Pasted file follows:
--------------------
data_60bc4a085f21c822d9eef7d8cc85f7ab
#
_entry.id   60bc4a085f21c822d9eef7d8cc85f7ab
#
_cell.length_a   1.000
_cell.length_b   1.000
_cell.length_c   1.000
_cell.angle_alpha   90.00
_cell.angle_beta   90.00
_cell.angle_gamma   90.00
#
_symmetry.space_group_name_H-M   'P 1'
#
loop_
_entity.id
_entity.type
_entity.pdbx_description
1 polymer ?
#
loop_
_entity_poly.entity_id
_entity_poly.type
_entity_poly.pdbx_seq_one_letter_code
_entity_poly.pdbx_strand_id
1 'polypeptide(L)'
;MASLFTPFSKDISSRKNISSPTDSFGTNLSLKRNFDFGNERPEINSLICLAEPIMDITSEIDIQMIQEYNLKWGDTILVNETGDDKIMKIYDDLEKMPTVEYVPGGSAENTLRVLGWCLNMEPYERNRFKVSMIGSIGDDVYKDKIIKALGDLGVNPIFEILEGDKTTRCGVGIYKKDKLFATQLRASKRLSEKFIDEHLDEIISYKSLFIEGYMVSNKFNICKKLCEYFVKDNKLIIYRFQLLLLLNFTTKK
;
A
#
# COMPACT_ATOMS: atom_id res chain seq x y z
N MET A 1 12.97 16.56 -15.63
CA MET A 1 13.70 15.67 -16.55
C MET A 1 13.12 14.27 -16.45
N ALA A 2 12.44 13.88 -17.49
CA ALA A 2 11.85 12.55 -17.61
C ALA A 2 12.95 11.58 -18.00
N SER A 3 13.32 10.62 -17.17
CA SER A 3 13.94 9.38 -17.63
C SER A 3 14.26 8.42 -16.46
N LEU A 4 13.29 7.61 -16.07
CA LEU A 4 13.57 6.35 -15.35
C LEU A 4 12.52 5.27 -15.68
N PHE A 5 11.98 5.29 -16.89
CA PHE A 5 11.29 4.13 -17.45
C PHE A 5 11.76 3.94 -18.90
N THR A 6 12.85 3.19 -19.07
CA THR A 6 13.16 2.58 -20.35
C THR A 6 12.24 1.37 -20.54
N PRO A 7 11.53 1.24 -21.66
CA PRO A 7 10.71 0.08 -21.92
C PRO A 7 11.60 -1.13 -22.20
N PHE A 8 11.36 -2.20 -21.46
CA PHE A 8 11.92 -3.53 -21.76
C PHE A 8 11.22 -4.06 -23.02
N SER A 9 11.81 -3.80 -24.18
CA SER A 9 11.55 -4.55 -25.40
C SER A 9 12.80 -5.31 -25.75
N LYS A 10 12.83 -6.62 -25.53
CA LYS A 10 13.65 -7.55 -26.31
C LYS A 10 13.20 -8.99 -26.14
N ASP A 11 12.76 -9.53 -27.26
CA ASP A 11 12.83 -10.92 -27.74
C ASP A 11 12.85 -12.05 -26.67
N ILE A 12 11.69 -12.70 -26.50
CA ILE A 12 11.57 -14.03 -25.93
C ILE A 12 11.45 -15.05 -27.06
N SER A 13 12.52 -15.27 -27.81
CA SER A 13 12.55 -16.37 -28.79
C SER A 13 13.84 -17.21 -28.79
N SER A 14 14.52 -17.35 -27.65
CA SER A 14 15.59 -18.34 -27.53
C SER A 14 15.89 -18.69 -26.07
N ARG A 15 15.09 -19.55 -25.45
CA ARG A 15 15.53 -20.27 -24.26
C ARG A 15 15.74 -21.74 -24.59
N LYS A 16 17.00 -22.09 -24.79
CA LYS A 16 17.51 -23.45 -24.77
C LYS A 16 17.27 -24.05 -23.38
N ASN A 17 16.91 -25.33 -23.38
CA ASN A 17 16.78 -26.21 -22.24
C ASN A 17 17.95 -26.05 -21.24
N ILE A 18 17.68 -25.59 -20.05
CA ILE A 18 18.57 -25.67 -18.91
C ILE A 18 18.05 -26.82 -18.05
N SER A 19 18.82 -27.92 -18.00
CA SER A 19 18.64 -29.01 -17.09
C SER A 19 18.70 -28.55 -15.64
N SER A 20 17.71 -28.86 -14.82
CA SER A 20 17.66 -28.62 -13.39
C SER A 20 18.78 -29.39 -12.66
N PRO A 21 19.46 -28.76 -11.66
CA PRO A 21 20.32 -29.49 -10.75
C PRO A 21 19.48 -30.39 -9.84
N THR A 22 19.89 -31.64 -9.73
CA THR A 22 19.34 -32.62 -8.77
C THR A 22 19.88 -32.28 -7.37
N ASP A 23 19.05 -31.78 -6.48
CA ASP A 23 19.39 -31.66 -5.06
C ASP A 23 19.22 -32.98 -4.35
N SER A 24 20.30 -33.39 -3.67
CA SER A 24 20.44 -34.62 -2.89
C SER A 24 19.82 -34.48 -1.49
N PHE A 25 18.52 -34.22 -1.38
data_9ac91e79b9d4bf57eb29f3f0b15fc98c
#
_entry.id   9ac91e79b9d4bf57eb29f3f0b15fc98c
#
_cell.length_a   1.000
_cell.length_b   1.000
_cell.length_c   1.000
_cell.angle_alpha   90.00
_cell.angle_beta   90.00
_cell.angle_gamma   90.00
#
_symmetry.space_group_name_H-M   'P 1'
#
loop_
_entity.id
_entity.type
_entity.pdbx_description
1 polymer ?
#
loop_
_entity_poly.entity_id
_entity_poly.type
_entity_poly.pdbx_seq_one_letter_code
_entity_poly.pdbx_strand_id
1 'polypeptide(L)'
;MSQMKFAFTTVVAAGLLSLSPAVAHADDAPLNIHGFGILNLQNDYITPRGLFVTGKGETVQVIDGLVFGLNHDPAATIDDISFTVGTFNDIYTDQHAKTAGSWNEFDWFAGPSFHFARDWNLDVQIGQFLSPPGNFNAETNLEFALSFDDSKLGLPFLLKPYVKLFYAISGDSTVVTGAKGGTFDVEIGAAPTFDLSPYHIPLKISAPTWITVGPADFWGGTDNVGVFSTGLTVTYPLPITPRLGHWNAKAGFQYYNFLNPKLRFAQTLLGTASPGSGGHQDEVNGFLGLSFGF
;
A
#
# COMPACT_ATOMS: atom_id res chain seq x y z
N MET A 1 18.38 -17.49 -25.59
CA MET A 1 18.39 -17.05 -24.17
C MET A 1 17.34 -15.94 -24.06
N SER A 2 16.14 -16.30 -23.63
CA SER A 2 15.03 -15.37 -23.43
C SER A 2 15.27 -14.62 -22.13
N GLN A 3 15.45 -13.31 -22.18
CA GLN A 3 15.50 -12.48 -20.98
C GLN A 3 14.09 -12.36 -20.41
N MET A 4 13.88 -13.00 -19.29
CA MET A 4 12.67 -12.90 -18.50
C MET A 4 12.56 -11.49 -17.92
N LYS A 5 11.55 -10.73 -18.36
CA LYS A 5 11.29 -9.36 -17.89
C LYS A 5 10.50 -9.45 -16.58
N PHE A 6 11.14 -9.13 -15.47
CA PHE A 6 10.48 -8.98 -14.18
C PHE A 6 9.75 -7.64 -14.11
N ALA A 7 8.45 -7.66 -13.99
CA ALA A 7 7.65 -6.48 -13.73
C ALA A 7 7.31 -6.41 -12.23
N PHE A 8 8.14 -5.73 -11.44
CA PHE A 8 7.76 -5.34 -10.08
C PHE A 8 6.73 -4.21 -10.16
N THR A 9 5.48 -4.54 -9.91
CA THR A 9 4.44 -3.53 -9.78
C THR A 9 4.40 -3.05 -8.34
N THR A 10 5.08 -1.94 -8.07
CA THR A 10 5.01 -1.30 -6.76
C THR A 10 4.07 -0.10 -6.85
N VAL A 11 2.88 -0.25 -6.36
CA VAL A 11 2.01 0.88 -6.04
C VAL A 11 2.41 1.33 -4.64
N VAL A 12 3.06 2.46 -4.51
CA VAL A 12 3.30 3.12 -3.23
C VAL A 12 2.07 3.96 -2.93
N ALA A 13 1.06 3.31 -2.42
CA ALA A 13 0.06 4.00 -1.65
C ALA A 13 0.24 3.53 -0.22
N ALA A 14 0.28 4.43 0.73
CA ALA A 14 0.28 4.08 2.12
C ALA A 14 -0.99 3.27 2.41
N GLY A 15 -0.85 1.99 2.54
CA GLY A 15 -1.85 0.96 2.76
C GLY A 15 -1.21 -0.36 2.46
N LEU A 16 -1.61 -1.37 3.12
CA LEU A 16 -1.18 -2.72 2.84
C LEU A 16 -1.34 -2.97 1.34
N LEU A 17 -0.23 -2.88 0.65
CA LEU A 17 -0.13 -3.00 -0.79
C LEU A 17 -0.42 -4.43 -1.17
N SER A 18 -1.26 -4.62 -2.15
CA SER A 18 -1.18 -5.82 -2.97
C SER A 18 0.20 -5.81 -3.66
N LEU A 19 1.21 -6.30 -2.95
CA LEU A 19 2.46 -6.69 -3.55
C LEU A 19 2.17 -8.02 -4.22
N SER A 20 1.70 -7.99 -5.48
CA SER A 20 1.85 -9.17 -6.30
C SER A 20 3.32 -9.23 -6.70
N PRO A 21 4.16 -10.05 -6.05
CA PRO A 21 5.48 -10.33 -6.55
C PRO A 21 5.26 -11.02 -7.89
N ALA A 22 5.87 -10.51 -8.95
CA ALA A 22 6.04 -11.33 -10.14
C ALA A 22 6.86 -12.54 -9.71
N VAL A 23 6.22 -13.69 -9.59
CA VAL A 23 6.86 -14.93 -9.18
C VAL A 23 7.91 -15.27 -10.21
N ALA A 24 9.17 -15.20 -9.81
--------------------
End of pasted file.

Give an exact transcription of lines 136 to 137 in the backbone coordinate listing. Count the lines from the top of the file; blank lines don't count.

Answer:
C MET A 1 17.34 -15.94 -24.06
N SER A 2 16.14 -16.30 -23.63